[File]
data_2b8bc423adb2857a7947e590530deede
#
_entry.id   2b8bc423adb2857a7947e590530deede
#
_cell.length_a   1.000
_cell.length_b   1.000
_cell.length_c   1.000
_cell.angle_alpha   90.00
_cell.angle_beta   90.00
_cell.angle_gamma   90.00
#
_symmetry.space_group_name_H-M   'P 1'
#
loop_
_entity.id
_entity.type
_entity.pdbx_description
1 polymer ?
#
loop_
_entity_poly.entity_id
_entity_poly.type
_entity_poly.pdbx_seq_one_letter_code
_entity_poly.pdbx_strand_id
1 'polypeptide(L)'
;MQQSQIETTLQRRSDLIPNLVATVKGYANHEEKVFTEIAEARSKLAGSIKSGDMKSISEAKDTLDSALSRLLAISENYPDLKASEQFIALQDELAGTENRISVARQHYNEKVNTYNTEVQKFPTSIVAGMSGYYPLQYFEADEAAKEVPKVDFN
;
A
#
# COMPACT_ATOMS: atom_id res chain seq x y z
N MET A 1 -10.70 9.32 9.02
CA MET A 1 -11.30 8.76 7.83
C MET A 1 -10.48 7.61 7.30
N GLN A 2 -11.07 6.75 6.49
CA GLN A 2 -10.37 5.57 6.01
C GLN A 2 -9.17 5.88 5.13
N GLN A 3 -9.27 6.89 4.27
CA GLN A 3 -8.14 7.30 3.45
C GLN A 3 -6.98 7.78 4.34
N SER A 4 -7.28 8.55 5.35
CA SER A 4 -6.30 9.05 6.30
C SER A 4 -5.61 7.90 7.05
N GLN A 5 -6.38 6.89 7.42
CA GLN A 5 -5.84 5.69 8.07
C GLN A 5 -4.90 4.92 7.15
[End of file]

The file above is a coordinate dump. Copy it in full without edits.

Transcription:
data_2b8bc423adb2857a7947e590530deede
#
_entry.id   2b8bc423adb2857a7947e590530deede
#
_cell.length_a   1.000
_cell.length_b   1.000
_cell.length_c   1.000
_cell.angle_alpha   90.00
_cell.angle_beta   90.00
_cell.angle_gamma   90.00
#
_symmetry.space_group_name_H-M   'P 1'
#
loop_
_entity.id
_entity.type
_entity.pdbx_description
1 polymer ?
#
loop_
_entity_poly.entity_id
_entity_poly.type
_entity_poly.pdbx_seq_one_letter_code
_entity_poly.pdbx_strand_id
1 'polypeptide(L)'
;MQQSQIETTLQRRSDLIPNLVATVKGYANHEEKVFTEIAEARSKLAGSIKSGDMKSISEAKDTLDSALSRLLAISENYPDLKASEQFIALQDELAGTENRISVARQHYNEKVNTYNTEVQKFPTSIVAGMSGYYPLQYFEADEAAKEVPKVDFN
;
A
#
# COMPACT_ATOMS: atom_id res chain seq x y z
N MET A 1 -10.70 9.32 9.02
CA MET A 1 -11.30 8.76 7.83
C MET A 1 -10.48 7.61 7.30
N GLN A 2 -11.07 6.75 6.49
CA GLN A 2 -10.37 5.57 6.01
C GLN A 2 -9.17 5.88 5.13
N GLN A 3 -9.27 6.89 4.27
CA GLN A 3 -8.14 7.30 3.45
C GLN A 3 -6.98 7.78 4.34
N SER A 4 -7.28 8.55 5.35
CA SER A 4 -6.30 9.05 6.30
C SER A 4 -5.61 7.90 7.05
N GLN A 5 -6.38 6.89 7.42
CA GLN A 5 -5.84 5.69 8.07
C GLN A 5 -4.90 4.92 7.15